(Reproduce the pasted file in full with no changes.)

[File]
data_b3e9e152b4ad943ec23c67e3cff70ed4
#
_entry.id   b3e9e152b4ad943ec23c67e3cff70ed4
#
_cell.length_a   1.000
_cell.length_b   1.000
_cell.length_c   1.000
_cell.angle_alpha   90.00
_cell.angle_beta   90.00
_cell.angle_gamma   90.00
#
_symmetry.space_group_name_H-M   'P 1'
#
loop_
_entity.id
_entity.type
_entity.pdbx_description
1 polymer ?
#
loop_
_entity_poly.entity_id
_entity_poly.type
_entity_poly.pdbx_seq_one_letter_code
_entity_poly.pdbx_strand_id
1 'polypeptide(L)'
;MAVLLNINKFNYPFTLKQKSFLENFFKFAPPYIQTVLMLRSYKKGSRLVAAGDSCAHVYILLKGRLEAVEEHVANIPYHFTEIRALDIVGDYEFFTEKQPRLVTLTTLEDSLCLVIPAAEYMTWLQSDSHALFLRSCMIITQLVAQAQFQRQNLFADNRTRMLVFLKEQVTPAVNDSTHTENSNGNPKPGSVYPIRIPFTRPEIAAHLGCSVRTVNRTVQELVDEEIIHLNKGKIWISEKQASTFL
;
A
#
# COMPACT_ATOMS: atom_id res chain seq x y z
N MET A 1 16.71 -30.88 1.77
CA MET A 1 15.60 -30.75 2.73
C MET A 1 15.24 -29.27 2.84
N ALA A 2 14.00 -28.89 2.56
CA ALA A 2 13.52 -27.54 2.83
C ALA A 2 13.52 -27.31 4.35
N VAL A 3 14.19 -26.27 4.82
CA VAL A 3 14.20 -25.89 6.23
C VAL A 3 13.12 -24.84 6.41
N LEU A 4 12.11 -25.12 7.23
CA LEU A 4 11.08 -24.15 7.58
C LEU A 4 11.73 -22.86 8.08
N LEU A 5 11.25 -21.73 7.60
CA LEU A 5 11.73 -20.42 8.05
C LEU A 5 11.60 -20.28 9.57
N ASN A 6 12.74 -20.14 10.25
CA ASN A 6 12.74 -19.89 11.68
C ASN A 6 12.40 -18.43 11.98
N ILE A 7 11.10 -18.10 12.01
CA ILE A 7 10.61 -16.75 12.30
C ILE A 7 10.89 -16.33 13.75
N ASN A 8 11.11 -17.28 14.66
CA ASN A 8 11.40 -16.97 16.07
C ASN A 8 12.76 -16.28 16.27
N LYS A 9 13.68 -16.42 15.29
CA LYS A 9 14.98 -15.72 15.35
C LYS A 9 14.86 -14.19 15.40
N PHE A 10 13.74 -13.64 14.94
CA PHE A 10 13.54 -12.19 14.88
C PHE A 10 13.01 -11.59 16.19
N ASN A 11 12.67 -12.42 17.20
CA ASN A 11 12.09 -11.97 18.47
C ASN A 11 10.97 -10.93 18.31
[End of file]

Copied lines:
data_b3e9e152b4ad943ec23c67e3cff70ed4
#
_entry.id   b3e9e152b4ad943ec23c67e3cff70ed4
#
_cell.length_a   1.000
_cell.length_b   1.000
_cell.length_c   1.000
_cell.angle_alpha   90.00
_cell.angle_beta   90.00
_cell.angle_gamma   90.00
#
_symmetry.space_group_name_H-M   'P 1'
#
loop_
_entity.id
_entity.type
_entity.pdbx_description
1 polymer ?
#
loop_
_entity_poly.entity_id
_entity_poly.type
_entity_poly.pdbx_seq_one_letter_code
_entity_poly.pdbx_strand_id
1 'polypeptide(L)'
;MAVLLNINKFNYPFTLKQKSFLENFFKFAPPYIQTVLMLRSYKKGSRLVAAGDSCAHVYILLKGRLEAVEEHVANIPYHFTEIRALDIVGDYEFFTEKQPRLVTLTTLEDSLCLVIPAAEYMTWLQSDSHALFLRSCMIITQLVAQAQFQRQNLFADNRTRMLVFLKEQVTPAVNDSTHTENSNGNPKPGSVYPIRIPFTRPEIAAHLGCSVRTVNRTVQELVDEEIIHLNKGKIWISEKQASTFL
;
A
#
# COMPACT_ATOMS: atom_id res chain seq x y z
N MET A 1 16.71 -30.88 1.77
CA MET A 1 15.60 -30.75 2.73
C MET A 1 15.24 -29.27 2.84
N ALA A 2 14.00 -28.89 2.56
CA ALA A 2 13.52 -27.54 2.83
C ALA A 2 13.52 -27.31 4.35
N VAL A 3 14.19 -26.27 4.82
CA VAL A 3 14.20 -25.89 6.23
C VAL A 3 13.12 -24.84 6.41
N LEU A 4 12.11 -25.12 7.23
CA LEU A 4 11.08 -24.15 7.58
C LEU A 4 11.73 -22.86 8.08
N LEU A 5 11.25 -21.73 7.60
CA LEU A 5 11.73 -20.42 8.05
C LEU A 5 11.60 -20.28 9.57
N ASN A 6 12.74 -20.14 10.25
CA ASN A 6 12.74 -19.89 11.68
C ASN A 6 12.40 -18.43 11.98
N ILE A 7 11.10 -18.10 12.01
CA ILE A 7 10.61 -16.75 12.30
C ILE A 7 10.89 -16.33 13.75
N ASN A 8 11.11 -17.28 14.66
CA ASN A 8 11.40 -16.97 16.07
C ASN A 8 12.76 -16.28 16.27
N LYS A 9 13.68 -16.42 15.29
CA LYS A 9 14.98 -15.72 15.35
C LYS A 9 14.86 -14.19 15.40
N PHE A 10 13.74 -13.64 14.94
CA PHE A 10 13.54 -12.19 14.88
C PHE A 10 13.01 -11.59 16.19
N ASN A 11 12.67 -12.42 17.20
CA ASN A 11 12.09 -11.97 18.47
C ASN A 11 10.97 -10.93 18.31